People feel discriminated against.  Make discrimination illegal.  Now it’s against the law to have the wrong opinions about certain people.  We try people for hate crimes and determine what’s going on in their souls.

We can redefine marriage, redefine family.  We have the technology to conquer nature, so that anyone can be a parent.  We only believe in back-to-nature when it serves the right agenda.

It used to be that grownups kept the kids from doing dangerous, destructive things.  Now the kids are in charge, and there is no check on behavior.

Monday, July 29, 2013

Connection Crisis

Last night my wife and I were talking to our nineteen-year-old about the old days, i.e. the days  before she was born.  When we lived in South Georgia, we would occasionally take trips to the Gulf coast, to a Florida state park on St. George Island.  We always went in the off season, and rarely saw anyone else there.  We were poor, and it was free. 

We would soak up the winter sun, read, talk, relax, nap.  We left the world behind us.  In the late 1980s, no one had cell phones, and so we  could really unplug. 

My daughter had a few questions:  Did you tell anyone where you were going?  (Sometimes yes, sometimes no.)  What if someone needed you?  How could they reach you?

The short answer is that they couldn’t.  There was no way to reach us by phone.  The park welcome center was unmanned and locked, except for the restrooms.  We never interacted with the few parties who also came to the park.  We were unreachable, unless someone sent the sheriff to find us.  And that never happened.  Our high-tech answering machine on our home phone served as our connection with any news we might need.

I checked the machine first thing when we returned home.  The blinks of the light told me how many messages were awaiting my attention.  A non-blinking light soothed my soul, because I knew that we had not missed anything. 

Stories of retreat and inaccessibility sound like fairy tales to my children.  How did we get along?  It almost defies imagination.  In those days, people took vacations and had no contact with family, friends or work.  It was part of life:  detaching and getting away, recharging, relaxing.  How quaint.

Today unplugging feels like holding your breath under water.  You can only do it for so long or you will drown.  We reenter the state of connectedness when our flights arrive, when the movie is over, when we drive back down the mountain to the land of cellular towers.  Yet our ancestors actually lived in a normal state of disconnection.  They connected only when they went to their (physical) mailboxes, when they read their newspapers, when they turned on the one hour of local and national television news.

Only old people, old-fashioned people and hermits live like that today.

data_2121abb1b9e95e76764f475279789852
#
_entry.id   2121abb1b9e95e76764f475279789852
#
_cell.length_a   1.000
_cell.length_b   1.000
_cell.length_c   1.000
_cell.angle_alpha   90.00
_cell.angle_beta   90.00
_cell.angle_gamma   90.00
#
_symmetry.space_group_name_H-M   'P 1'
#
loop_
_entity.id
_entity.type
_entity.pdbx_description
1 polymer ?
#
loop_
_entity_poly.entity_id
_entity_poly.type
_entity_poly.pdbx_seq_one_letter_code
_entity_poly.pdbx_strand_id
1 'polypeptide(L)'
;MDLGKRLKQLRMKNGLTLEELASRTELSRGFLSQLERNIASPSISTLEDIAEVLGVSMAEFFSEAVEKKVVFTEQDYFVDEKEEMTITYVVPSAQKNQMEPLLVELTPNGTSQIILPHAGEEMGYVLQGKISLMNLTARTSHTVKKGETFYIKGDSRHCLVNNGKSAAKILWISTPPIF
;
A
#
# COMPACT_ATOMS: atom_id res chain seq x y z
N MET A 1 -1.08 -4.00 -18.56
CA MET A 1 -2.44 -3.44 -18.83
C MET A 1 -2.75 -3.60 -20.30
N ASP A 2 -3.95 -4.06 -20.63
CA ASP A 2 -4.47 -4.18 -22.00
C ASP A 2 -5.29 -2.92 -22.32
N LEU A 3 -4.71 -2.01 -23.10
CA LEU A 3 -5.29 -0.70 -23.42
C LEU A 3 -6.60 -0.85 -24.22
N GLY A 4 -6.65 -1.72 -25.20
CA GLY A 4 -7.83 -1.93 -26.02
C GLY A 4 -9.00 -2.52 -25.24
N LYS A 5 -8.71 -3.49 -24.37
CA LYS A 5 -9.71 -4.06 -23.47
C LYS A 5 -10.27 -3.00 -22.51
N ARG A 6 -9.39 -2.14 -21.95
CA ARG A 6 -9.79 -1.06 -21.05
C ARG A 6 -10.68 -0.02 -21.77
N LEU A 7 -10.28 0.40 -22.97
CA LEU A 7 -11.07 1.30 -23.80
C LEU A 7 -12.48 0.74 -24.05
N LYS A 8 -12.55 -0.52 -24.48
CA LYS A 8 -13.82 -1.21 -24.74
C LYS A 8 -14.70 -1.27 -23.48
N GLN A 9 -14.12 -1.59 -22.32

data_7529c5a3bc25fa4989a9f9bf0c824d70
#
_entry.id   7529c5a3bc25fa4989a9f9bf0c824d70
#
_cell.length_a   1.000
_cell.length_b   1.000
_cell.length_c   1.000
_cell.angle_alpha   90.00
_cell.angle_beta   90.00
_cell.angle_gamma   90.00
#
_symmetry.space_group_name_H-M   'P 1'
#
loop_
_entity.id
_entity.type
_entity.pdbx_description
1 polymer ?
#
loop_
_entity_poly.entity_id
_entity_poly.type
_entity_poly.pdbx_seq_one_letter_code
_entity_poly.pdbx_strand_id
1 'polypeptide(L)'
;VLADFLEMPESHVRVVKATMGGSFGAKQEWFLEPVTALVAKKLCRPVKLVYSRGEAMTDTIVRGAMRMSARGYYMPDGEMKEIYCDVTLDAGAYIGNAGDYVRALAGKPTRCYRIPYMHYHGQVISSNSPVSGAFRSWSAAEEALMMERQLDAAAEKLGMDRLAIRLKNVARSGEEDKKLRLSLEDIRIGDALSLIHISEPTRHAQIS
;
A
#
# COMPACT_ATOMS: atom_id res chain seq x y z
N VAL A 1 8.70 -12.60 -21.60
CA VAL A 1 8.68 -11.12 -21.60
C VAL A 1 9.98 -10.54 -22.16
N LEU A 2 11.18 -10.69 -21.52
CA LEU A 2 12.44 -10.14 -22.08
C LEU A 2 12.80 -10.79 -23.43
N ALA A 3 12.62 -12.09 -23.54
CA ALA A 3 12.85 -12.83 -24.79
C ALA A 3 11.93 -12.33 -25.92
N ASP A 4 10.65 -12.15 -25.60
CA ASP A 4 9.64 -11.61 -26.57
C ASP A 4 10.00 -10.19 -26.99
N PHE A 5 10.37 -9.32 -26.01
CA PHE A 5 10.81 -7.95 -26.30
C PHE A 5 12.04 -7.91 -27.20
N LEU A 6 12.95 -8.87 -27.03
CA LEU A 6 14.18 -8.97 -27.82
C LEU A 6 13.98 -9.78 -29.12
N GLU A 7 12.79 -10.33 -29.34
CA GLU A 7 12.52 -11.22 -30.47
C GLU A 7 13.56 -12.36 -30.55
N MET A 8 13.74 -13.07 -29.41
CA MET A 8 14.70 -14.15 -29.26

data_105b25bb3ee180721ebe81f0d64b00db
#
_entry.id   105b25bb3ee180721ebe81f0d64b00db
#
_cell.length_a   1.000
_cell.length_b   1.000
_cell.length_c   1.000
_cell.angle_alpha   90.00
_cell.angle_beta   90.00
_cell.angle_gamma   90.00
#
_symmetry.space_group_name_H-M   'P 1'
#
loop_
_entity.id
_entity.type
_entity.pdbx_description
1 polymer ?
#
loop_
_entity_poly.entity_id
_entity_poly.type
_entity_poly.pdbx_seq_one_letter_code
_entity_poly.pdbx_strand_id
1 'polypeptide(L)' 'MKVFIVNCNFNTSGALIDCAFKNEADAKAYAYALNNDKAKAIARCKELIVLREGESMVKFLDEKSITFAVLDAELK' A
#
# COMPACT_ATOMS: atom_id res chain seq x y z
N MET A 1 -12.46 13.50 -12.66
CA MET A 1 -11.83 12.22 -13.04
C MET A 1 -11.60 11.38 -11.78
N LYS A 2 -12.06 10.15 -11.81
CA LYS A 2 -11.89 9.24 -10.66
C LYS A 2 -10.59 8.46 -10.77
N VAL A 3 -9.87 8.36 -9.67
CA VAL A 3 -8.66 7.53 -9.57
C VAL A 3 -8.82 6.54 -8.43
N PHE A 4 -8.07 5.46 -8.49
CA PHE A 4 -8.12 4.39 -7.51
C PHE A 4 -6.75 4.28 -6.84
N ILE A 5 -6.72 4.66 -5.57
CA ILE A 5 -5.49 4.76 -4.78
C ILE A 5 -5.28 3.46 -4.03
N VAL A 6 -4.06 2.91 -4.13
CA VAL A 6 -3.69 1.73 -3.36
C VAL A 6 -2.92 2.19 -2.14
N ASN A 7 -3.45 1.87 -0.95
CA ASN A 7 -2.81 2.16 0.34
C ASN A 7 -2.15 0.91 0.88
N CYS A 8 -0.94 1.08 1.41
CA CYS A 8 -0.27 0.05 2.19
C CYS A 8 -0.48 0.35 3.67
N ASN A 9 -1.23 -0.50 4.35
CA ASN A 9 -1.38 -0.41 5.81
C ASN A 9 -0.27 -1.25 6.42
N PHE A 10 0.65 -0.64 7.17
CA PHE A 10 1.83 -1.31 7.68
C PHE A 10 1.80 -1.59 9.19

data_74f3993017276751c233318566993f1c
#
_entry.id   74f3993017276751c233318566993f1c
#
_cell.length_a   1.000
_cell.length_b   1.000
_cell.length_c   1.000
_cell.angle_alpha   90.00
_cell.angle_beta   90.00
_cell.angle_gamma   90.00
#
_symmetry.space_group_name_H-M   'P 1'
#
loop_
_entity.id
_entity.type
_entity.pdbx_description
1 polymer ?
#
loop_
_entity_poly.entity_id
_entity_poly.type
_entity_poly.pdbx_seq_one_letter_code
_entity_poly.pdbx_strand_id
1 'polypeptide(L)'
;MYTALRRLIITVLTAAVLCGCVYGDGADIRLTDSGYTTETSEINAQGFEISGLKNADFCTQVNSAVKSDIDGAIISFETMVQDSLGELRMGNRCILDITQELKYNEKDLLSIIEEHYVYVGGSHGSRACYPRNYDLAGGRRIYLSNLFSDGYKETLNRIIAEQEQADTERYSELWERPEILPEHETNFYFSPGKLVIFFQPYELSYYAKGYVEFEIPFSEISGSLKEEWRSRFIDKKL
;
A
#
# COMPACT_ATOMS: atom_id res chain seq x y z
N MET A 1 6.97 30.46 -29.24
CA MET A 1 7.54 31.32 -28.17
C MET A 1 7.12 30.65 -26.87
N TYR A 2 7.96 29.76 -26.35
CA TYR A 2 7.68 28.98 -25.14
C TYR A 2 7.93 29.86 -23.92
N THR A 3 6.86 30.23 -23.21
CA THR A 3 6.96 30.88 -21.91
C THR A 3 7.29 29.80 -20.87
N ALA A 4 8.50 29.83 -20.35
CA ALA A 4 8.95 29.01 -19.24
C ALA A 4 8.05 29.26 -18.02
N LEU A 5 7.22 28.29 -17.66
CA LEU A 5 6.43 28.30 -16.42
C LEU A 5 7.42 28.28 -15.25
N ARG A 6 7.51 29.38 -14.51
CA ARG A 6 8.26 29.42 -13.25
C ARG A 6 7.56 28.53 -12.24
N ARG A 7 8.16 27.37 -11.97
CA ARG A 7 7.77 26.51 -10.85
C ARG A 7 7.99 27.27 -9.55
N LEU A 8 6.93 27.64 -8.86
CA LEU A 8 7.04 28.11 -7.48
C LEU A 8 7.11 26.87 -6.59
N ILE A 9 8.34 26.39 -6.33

But for the hip and enlightened, our troubles and responsibilities are now portable, following us everywhere we go.  Vacation becomes only a change of scenery, a chance to check occasionally (not constantly) for new messages, a scavenger hunt for wi-fi.  We only respond to the urgent stuff.  And then we follow up to make sure our message was received.

How can anyone really take vacation today?  Or even a day off?  The world expects us to stay in touch.  We oblige.  On the typical day we follow tweets and posts and blogs.  We check the news through the day.  We respond to texts and the stray phone call.  On vacation, we just scale it back.  And feel guilty. 

We didn’t check in enough. 

Or we didn’t unplug enough. 

There is no win.

And we experience ADD, high blood pressure, stress, heart disease, poor diet, sleep deprivation, isolation, depression and general fatigue.  How’s it working for us? 

I’ll Google it and let you know.

Tuesday, July 23, 2013

Diet issues: Is it just me...?

I have been more intentional with my exercise and diet lately.  It's almost like I can't get away from it.  Friends and family have been getting in shape, and I'm right there with them.

Right now I'm training for the Belews Lake Triathlon on September 14.  This will be my third shot at the event, and I plan to keep improving my time.

But I digress.  When it comes to food these days, I'm having a hard time.  I stare in the pantry and in the fridge, and I can't find anything I want to eat.  My old standbys, chicken noodle soup and ravioli, are now taboo.  They are processed food, and are therefore evil. 

The good news is that bacon is back on my menu.  I gave up bacon a few years ago, and now I understand that it is super-healthy.  Oh yes!  Well, maybe not "super" healthy, but at least it won't kill me before sundown.  It is part of a healthy diet.